The staffing and recruiting industry is like any other industry: there are “good apples” and there are “bad apples.” In other words, some recruiting agencies are reputable . . . and some are not. The challenge is in being able to tell if a recruitment agency is legitimate or not.
Believe it or not, there is a downside to a good economy and a candidates’ market. That downside involves the fact that since conditions are so favorable, there are some people who jump into the recruiting profession who really should not be in it. These individuals fall into a couple of different categories:
They are serious about becoming a recruiter and running a recruiting agency, but they lack the background, training, and experience.
They are serious about making a lot of money in a short period of time more than anything else, and they view the recruiting profession as a “get rich scheme” more than anything else.
However, regardless of intention, the people in both of these categories can turn out to be “bad apples” within the profession. They give recruiters a bad name and contribute to the lackluster reputation that recruiters have in the first place.
Clues for knowing if a recruitment agency is legit
If you’re not sure if a recruitment agency is legit, do not fret. There are clues involved that will point you in the right direction. Most of the time, job seekers and candidates are the ones who fall prey to agencies that are not legit. However, hiring managers and company officials have also been fooled, so they are not exempt from recruiting scams.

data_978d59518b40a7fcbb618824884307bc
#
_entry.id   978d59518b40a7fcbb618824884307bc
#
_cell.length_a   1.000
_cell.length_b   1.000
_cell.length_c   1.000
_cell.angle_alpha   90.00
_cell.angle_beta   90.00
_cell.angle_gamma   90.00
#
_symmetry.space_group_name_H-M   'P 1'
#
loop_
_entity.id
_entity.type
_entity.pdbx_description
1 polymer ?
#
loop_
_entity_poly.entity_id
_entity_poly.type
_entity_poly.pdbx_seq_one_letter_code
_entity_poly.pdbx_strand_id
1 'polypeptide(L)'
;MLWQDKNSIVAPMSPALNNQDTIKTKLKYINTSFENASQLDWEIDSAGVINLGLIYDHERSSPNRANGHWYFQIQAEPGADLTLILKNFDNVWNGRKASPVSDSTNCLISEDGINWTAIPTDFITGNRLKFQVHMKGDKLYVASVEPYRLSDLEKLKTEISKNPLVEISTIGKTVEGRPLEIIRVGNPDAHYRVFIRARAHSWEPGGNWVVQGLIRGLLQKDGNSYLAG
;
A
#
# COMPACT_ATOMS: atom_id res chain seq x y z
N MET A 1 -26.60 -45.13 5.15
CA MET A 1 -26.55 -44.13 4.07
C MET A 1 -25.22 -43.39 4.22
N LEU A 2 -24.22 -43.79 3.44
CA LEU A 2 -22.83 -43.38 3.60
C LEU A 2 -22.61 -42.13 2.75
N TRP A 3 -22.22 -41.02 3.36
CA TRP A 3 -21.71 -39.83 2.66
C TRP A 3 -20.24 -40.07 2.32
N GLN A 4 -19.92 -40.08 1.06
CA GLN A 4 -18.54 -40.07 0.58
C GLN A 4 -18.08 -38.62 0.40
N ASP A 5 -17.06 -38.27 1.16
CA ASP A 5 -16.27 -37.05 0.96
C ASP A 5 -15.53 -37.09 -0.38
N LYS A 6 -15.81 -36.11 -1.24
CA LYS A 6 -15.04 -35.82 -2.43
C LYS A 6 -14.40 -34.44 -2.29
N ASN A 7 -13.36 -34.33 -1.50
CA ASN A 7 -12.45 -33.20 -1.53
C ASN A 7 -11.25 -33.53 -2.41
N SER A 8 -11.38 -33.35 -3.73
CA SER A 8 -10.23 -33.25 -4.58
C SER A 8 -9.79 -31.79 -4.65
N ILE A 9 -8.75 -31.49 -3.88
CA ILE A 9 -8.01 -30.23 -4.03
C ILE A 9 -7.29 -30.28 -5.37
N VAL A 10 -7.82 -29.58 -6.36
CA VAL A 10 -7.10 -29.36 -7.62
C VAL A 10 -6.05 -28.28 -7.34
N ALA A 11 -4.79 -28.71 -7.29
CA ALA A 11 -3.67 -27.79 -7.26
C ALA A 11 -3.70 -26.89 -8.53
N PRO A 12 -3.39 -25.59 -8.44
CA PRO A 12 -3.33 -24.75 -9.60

For the purposes of this blog post, though, we’re going to focus on the job seeker side of the equation, since they are the ones who typically ask this question. Below are 10 clues for knowing if a recruitment agency is legit:
#1—They ask you for money.
A recruiter should never ask you for money. It doesn’t matter if it’s an agency recruiter or a HR recruiter. If it’s an agency recruiter, they should definitely not ask you for money. That’s because they’re paid by their client company to help recruit and hire people. So if you’re hired by an organization and a recruiter was involved, the organization is going to pay the recruiter. You are not going to pay the recruiter. So if a recruiter asks you for money, especially early in the process, run the other way! (Or hang up the phone. Whatever is appropriate for the situation.)
#2—They ask you for unnecessary personal information.
This basically falls into the same category as #1 on our list. A legit recruiter is not going to ask to see your driver’s license. Or ask for your full social security number. Or want your bank account number or voided check.
It is true that a legitimate recruiter working for a legitimate organization may eventually ask for the last four digits of your social security number. But this would be late in the process, after you’ve already interviewed and it looks as though the company is going to make an offer. So never give a recruiter your full social security number, and never give them the last four digits of your social security number until the end of the process, when you know beyond a shadow of a doubt that the recruiter, the job, and the company are all real.
#3—The job seems too good to be true.